Then Leah Hultenschmidt of Dorchester, who has been my editor up till now, decided she wanted three more titles from me as well. Since she realizes it’s hard to promote two pen names, she agreed to let me write for Leisure Books as Mia Marlowe as well.
So I have 6 novels and a novella to deliver in the next 15 months. Look for the first Mia Marlowe book in May 2011!
Jen: Where can you be found on the web?
Emily: http://www.emilybryan.com From my website, you can find my blog, MySpace, Facebook, Twitter and Goodreads account. I love to be in touch with readers and the social networks have been lots of fun.
Jen: Is there anything you’d like to ask our readers?
Emily: Do you have any literary pet peeves? Are there storylines that make you want to turn a book into a wallbanger?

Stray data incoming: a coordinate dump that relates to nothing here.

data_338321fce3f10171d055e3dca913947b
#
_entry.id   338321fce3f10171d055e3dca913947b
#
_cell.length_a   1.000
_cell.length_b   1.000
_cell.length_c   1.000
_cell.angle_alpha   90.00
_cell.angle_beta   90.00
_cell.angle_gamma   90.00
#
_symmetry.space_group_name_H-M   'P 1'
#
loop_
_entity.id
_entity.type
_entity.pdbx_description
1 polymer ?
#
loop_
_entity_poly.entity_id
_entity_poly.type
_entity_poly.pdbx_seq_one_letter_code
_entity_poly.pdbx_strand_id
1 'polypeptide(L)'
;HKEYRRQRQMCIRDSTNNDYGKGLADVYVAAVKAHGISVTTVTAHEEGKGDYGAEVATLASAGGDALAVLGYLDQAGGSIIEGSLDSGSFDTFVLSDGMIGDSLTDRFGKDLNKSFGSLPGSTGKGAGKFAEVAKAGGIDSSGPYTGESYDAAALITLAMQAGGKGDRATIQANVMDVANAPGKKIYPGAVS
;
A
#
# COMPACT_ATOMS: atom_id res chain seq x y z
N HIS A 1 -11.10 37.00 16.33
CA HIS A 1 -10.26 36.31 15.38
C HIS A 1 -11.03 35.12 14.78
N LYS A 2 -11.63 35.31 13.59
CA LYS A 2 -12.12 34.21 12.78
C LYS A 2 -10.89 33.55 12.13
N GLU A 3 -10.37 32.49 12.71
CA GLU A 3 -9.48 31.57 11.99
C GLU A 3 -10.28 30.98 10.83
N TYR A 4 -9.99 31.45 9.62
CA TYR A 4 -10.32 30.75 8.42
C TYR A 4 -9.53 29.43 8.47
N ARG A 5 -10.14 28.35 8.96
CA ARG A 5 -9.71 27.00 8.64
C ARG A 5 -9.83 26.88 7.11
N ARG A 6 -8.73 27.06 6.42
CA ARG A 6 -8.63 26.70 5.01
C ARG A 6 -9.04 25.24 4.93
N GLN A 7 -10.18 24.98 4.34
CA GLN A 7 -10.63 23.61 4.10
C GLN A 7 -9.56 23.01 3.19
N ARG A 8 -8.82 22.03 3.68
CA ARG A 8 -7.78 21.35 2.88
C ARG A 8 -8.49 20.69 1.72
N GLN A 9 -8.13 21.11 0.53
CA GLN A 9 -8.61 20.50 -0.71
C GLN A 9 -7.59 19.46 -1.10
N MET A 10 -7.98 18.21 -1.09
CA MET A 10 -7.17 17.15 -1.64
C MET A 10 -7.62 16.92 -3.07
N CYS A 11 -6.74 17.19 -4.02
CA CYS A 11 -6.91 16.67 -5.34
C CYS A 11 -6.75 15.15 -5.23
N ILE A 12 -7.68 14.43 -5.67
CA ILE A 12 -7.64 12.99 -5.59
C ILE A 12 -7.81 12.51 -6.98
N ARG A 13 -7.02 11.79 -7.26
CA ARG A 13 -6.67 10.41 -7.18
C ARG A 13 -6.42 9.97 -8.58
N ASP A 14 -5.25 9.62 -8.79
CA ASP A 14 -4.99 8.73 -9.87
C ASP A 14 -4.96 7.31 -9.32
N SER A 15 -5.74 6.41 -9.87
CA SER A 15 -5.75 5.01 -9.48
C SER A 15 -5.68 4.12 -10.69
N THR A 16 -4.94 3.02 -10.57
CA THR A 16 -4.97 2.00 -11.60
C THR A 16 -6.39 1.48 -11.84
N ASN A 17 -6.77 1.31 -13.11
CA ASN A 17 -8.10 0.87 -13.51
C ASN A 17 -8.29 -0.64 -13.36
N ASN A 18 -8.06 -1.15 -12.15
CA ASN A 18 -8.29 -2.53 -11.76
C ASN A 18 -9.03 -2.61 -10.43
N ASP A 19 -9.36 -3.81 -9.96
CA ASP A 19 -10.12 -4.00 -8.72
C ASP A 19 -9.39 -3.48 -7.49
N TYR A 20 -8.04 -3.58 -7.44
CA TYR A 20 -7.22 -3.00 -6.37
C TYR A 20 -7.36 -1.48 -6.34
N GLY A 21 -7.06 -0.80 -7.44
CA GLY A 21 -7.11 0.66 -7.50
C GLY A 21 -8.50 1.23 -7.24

I’d love to give away one of my backlist to one of your readers. No restrictions on geography, but they need to be 18 to read my work. To enter, leave a question or comment and be sure to include your email address (or send a message to email@example.com after commenting). The winner will be chosen on Thursday, May 6.
Thanks so much for having me here today. I apologize in advance if I’m unable to respond to comments and questions. I’m at the RT convention and may not have an internet connection. However, I will check out the site when I get home and promise to answer questions at that time!